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Oil rises, markets await OPEC+ decision despite mixed demand drivers

Oil rises, markets await OPEC+ decision despite mixed demand drivers © Reuters. FILE PHOTO: Miniatures of oil barrels and a rising stock graph are seen in this illustration taken January 15, 2024. REUTERS/Dado Ruvic/Illustration/File Photo

By Laura Sanicola and Trixie Yap

(Reuters) -Oil prices edged up on Friday and were set to end the week modestly higher as markets awaited an OPEC+ decision on supply agreements for the second quarter amid differing demand indicators key consumers U.S. and China.

Brent futures for May climbed 27 cents, or 0.33%, to $82.18 a barrel by 0403 GMT, while U.S. West Texas Intermediate (WTI) for April rose 20 cents, or 0.26%, to $78.46.

WTI is on track for at least a 2.5% increase this week, while Brent is holding near last week’s settlement price. Brent has hovered comfortably above the $80 mark for three weeks.

” prices continued to trade sideways this week… Brent at USD83/bbl has shown recent strength although fundamentals remain tilted to oversupply,” said BMI analysts in a client note.

“Expectations of a continuation of OPEC+ production cuts into Q224 is also weighing on sentiment as soft demand is expected to persist…However, timespreads for Brent futures contracts have widen. The move to stronger backwardation (market structure) will be supportive of a more bullish stance for prices as markets are pricing in tightening in the months ahead,” the analysts added.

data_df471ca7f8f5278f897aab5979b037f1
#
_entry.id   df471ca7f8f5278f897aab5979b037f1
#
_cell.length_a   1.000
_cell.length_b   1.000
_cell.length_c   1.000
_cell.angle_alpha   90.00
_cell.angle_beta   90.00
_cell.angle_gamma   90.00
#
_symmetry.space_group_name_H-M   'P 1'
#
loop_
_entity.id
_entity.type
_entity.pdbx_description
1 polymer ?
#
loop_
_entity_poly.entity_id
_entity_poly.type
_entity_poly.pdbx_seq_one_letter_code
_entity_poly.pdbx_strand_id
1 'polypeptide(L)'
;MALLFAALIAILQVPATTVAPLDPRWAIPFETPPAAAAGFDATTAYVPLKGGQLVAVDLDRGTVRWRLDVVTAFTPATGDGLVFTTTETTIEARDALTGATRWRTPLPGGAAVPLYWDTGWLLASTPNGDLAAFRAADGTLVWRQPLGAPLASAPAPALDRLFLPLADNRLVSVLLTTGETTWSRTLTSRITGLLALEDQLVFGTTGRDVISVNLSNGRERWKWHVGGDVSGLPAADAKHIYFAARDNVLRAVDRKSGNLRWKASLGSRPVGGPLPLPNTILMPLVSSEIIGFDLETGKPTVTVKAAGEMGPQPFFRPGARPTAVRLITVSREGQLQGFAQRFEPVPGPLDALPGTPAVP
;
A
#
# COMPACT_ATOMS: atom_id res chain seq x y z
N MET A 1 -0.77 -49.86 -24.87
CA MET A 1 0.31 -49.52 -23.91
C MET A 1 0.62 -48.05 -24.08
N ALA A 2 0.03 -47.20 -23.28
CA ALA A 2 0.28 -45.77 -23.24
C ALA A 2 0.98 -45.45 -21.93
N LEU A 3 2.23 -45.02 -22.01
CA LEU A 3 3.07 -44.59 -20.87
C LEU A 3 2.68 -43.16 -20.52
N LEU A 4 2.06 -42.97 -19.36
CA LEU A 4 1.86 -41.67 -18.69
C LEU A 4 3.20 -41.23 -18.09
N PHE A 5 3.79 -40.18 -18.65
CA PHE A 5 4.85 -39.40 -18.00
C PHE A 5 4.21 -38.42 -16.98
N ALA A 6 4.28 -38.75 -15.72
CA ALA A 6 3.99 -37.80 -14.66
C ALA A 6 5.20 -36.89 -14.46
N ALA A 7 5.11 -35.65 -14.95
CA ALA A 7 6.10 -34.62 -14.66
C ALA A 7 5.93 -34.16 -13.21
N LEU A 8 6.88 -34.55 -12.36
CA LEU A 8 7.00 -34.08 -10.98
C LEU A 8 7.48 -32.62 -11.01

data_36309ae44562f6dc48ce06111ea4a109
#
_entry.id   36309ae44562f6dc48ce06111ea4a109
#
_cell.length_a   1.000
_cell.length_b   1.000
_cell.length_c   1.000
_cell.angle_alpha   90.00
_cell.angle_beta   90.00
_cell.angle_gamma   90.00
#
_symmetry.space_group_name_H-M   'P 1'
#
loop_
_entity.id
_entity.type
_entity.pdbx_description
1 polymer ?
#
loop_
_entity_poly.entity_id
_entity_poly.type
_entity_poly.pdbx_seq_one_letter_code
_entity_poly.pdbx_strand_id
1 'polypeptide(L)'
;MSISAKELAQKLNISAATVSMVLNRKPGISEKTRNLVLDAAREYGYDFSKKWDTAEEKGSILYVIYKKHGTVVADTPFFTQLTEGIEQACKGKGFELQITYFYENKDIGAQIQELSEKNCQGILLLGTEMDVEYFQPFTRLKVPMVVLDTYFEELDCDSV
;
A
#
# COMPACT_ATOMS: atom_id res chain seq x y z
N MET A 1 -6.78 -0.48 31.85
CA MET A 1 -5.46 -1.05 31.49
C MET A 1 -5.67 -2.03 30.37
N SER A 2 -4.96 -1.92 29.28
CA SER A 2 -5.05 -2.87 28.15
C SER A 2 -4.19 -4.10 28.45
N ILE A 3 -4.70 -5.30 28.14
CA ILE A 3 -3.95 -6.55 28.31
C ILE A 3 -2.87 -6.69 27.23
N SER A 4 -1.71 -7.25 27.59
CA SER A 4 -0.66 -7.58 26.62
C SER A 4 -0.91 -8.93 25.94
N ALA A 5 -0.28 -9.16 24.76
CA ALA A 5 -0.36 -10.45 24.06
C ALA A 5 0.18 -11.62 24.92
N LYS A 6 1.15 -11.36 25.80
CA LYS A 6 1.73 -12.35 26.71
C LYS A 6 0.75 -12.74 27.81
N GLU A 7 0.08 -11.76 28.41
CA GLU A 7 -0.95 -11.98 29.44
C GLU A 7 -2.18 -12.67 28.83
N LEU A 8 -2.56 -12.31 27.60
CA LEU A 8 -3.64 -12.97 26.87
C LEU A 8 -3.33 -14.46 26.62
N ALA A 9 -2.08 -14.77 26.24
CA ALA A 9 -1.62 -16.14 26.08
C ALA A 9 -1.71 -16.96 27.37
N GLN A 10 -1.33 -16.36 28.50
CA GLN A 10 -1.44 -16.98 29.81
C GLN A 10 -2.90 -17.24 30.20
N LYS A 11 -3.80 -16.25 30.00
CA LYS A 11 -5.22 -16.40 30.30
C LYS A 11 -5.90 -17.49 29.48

A Reuters survey showed the Organization of the Petroleum Exporting Countries pumped 26.42 million barrels per day (bpd) this month, up 90,000 bpd from January. Libyan output rose month-on-month by 150,000 bpd.

A decision on extending the cuts is expected in the first week of March, sources have said, with individual countries expected to announce their decisions.

Increasing possibilities of Saudi-led OPEC+ continuing with the supply cuts beyond the first quarter, potentially till the end of 2024, will likely oil prices above US$80/bbl, said DBS Bank energy sector team lead Suvro Sarkar.

Supporting prices, the Federal Reserve’s preferred inflation gauge, the U.S. personal consumption expenditures (PCE) index, showed January inflation in line with economists’ expectations, keeping a June interest rate cut on the table. This in turn could lower consumer costs and spur fuel buying activity.

However, a mixed bag of February purchasing managers’ index (PMI) data from China, the world’s top oil consumer, capped price gains.

China’s manufacturing activity in February contracted for a fifth straight month, an official factory survey showed on Friday, raising pressure on Beijing policymakers to roll out further stimulus measures as factory owners struggle for orders.

The official non-manufacturing purchasing managers’ index (PMI), which includes services and construction, however rose to 51.4 from 50.7 in January, the highest since September.

“Demand side we concur that 2Q will have hiccups and we are projecting Brent to average lower in 2Q24 compared to 1Q24, before rebounding in 2H24 on the back of the potential rate cut scenario, which should boost fund flows towards riskier assets,” said DBS Bank’s Sarkar.

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